KABUL, Afghanistan — Afghanistan's top intelligence chief and interior minister abruptly resigned Sunday after President Hamid Karzai criticized the pair for failing to stop last week's attack on a nationwide peace conference as the president was addressing the gathering.
Amrullah Saleh, the director of Afghanistan's powerful intelligence agency, and Hanif Atmar, the head of the interior ministry — which oversees the nation's beleaguered police force — stepped down after a tense meeting with Karzai.
"The president of Afghanistan has lost trust in our capabilities," said Saleh, the head of the National Directorate of Security, on Sunday, after conferring with Karzai at the presidential palace.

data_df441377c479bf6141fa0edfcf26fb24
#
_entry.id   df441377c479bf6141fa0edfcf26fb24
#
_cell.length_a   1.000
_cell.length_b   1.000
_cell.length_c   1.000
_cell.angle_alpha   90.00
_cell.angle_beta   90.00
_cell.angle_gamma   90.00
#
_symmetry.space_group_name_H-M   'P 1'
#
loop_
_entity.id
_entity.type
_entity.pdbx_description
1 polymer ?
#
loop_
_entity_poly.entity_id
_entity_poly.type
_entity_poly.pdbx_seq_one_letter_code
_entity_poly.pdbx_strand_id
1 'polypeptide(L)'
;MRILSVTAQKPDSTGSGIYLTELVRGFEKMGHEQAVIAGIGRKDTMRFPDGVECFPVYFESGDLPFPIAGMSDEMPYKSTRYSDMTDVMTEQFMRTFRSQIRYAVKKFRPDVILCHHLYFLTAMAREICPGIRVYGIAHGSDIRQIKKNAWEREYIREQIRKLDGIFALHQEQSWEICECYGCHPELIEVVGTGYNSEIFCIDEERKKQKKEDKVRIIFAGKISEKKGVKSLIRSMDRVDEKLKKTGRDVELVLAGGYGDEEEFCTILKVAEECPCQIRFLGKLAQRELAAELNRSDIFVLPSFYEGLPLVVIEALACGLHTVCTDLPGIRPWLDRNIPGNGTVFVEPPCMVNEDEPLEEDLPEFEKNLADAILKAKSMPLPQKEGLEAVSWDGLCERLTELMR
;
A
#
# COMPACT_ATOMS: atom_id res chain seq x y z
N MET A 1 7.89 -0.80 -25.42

Saleh and Atmar were both regarded by many Western officials as strong allies in the push to transform the Afghan government into a respected political force that won't have to rely on an international force of more than 100,000 troops to prevent the Taliban from again seizing power.
Saleh, a key leader of the anti-Taliban Northern Alliance, spent more than six years as the intelligence chief and worked closely with his Western counterparts.
Atmar was responsible for overseeing transformation of the widely criticized police force considered essential to President Barack Obama's plan to begin withdrawing U.S. forces from Afghanistan in 13 months.
Last week, two Taliban militants fired rockets where 1,500 delegates had gathered in a grand tent. One of the missiles landed about 200 yards away, but no delegates were hurt. The militants were later killed in a gun battle with security forces in a house about a mile away.